Music reviews for Wednesday, July 3, 2013
'One True Vine'
At 73, Mavis Staples remains a nonpareil vocalist who sounds able to blow a building down by simply exhaling.
What's nice about "One True Vine," the second Staples solo album produced by fellow Chicagoan Jeff Tweedy, is that it resists the temptation to put all that industrial-strength power to nonessential use.
Instead, the 10-track set, which includes three songs by Tweedy, as well as songs by Low, Nick Lowe and George Clinton, takes a deeply relaxed, richly comforting approach in which the singer says as much with a whisper as a shout. The band-which consists of Tweedy and his son Spencer-moves forward in an understated saunter. "I reached the point in time where I want to be real," the gospel great sings, sounding utterly at ease on "I Like the Things About Me," a song co-written decades ago by her father, Roebuck "Pops" Staples. Wonderful stuff.
-Dan DeLuca, The Philadelphia Inquirer
J. Cole continues to live up to the hype he initially got from rap great Jay-Z, delivering an assortment of quality songs on his sophomore album, "Born Sinner."
Like his 2011 debut album, the 28-year-old primarily produces his new offering with some help from No I.D. and Elite. Cole shows improvement as a producer and lyricist, spitting rhymes with honesty and clarity throughout the 16 tracks, which include two entertaining skits and two interludes.
The North Carolina native raps about temptation and commitment struggles on several songs such as "Trouble," "Runaway" and "She Knows," which effectively co-stars Amber Coffman of the Dirty Projectors.
Cole raps about the stronghold of lust on the Kendrick Lamar-assisted "Forbidden Fruit," which samples jazz organist Ronnie Foster's "Mystic Brew." It could be the album's best track if Lamar had been featured on more than just the hook.
On the title track, featuring singer-producer James Fauntleroy, Cole talks about the brutal music industry and trying to be the best person possible despite his flaws. "Let Nas Down" carries a jazzy tune with Cole recalling how he fell short of pleasing idolized rapper Nas, who hated his first hit single, "Work Out," which samples part of Paula Abdul's "Straight Up" and Kanye West's "The New Workout Plan." Cole is also enjoyable with Miguel on the single "Power Trip."
Overall, "Born Sinner" is a treasure: Cole paints pictures with his superb rhymes and sets the mood nicely with his solid production.
-Jonathan Landrum Jr., Associated Press
Empire of the Sun
'Ice on the Dune'
Empire of the Sun's new album opens with the instrumental track "Lux," using drums of epic grandeur to build the anticipation for a record we have waited five years to hear.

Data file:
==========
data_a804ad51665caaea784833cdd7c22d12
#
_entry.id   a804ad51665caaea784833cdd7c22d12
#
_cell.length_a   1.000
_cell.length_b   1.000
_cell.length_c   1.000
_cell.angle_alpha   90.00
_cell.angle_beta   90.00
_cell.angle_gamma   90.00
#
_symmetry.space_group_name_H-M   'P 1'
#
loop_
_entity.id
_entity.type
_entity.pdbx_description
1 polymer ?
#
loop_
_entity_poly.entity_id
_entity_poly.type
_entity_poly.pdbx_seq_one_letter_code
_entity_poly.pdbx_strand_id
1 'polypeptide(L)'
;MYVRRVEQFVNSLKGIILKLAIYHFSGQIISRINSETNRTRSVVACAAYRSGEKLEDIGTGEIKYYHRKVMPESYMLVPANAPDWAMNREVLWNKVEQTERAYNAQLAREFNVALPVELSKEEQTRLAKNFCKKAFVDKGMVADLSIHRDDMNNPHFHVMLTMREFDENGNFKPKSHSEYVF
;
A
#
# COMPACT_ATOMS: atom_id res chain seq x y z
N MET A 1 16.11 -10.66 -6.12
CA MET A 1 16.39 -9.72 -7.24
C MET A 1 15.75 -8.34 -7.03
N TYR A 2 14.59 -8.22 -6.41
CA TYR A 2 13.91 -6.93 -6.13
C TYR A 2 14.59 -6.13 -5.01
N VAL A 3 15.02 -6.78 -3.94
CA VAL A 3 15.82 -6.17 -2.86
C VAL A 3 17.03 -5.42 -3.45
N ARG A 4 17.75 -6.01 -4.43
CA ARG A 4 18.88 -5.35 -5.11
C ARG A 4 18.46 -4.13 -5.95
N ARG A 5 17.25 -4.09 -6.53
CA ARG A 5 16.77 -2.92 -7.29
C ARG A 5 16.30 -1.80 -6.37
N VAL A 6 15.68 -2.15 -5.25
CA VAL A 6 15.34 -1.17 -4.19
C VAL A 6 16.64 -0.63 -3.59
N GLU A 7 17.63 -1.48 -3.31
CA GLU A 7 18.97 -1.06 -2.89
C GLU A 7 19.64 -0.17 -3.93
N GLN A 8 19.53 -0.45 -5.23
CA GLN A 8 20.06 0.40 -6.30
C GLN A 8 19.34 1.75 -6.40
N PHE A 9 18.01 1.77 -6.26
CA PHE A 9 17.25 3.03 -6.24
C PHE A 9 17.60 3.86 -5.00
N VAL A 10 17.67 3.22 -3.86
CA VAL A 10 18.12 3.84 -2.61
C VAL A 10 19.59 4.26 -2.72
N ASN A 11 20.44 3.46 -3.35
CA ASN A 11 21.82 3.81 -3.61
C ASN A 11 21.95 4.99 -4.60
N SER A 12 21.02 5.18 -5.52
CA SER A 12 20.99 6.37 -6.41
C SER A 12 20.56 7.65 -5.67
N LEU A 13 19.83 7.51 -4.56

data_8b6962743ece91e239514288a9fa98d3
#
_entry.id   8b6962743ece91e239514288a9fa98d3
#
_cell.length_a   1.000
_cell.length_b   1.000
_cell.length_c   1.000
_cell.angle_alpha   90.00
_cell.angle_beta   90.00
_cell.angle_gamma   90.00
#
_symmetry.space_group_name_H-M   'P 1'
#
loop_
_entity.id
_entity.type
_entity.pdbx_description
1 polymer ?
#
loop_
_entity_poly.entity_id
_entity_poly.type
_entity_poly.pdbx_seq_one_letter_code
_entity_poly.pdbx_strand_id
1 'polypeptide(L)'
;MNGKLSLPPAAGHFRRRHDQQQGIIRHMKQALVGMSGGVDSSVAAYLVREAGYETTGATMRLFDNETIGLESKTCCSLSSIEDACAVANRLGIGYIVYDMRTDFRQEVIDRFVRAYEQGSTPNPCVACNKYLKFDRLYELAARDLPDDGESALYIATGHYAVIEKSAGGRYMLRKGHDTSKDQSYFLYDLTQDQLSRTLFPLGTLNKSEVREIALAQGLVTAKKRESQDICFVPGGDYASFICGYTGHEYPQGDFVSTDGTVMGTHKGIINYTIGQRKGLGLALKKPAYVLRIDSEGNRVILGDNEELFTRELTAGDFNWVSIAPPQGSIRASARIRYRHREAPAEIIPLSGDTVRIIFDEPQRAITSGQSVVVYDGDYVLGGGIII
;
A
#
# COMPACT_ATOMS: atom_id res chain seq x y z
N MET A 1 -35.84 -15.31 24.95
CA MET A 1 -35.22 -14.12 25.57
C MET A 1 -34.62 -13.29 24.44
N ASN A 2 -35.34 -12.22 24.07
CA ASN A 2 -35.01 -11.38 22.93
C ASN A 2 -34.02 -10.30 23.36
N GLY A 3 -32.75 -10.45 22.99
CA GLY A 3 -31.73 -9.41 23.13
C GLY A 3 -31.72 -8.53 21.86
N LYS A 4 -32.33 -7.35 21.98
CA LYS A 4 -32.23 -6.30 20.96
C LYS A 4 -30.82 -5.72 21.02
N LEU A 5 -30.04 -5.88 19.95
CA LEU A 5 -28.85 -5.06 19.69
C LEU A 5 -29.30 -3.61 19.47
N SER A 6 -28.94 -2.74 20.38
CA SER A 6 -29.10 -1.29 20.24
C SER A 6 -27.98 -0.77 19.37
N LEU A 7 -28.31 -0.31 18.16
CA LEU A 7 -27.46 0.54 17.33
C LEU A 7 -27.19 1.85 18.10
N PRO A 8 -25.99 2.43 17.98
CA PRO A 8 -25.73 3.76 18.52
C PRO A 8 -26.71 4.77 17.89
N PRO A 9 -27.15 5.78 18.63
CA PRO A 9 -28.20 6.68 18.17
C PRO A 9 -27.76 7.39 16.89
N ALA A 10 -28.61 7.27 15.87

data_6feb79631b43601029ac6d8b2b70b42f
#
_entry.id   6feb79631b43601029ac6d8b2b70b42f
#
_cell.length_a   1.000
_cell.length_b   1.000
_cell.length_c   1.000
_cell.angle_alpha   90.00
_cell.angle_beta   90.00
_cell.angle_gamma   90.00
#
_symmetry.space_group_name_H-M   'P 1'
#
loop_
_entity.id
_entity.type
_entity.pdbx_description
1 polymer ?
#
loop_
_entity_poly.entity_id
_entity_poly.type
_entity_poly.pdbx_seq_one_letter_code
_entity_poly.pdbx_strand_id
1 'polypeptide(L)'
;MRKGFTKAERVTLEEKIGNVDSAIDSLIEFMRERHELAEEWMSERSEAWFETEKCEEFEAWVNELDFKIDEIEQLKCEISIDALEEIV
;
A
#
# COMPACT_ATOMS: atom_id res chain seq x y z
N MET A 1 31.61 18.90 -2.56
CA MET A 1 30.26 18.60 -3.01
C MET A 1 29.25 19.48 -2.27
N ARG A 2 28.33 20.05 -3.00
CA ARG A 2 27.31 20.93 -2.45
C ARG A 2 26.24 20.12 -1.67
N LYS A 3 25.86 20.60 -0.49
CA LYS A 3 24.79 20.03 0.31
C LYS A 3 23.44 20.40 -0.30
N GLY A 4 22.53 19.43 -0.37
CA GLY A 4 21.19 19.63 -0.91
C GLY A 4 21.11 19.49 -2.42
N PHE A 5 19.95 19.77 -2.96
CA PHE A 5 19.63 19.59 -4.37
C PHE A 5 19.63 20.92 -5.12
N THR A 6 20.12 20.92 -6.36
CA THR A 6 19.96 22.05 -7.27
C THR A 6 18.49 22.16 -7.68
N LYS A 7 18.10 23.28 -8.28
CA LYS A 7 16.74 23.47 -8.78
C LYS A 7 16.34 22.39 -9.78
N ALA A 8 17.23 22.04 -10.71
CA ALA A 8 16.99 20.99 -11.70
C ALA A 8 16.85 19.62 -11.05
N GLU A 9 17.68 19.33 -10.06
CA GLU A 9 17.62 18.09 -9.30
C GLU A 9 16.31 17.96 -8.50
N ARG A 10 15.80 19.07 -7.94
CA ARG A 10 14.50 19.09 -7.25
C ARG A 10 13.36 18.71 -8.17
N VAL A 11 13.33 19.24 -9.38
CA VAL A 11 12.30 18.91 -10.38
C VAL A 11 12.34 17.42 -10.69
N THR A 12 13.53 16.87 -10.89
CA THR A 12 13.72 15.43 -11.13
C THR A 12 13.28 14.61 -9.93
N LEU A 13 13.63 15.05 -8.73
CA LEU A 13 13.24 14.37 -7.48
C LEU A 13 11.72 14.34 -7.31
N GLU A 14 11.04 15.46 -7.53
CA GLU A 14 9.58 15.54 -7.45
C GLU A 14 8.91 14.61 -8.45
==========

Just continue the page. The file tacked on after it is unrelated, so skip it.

Up next is "DNA," a surefire single and the strongest track on "Ice on the Dune." The voice of lead singer Luke Steele-who has co-written songs for Usher and Beyonce-blends nicely as he sings "be my DNA" over a brilliant beat, which results in a pounding chorus
The Australian electronic duo's sophomore album and follow-up to 2008's "Walking on a Dream" is polished. It seems like almost every song could be a summer anthem.
The lyrics are loved up, and even in the slower moments on the record, Empire of the Sun gets it right. The title track is dreamy and smooth, as Steele sings: "Let's go running away, we can always be together," and "I'll Be Around" hits you with Fleetwood Mac style.
Wherever you dance this summer, you will be dancing to this record.
-Sian Watson, Associated Press
"Sitting in with B.B. King and Buddy, that stuff doesn't happen every day," blues guitar prodigy Quinn Sullivan marvels on "Things I Won't Forget." Especially when you're just 14 years old, and not only have you traded licks with those two blues titans, but also Buddy Guy has declared that "players like him come once in a lifetime."
"Getting There" is aptly titled, as Sullivan's debut reveals a prodigious but still developing talent. He's fortunate to be working with a top-notch producer, writer and drummer in Tom Hambridge, who helps ensure that Sullivan's dazzling chops are used in the service of tight, solid songs. The recent middle-school graduate moves easily between authoritatively heavy blues-rock and material with a more melodic pop touch.
Sullivan's voice, understandably, still has a youthful callowness. If or when it catches up to the depth and strength of his playing, then he will have fully arrived as a bluesman.
-Nick Cristiano, The Philadelphia Inquirer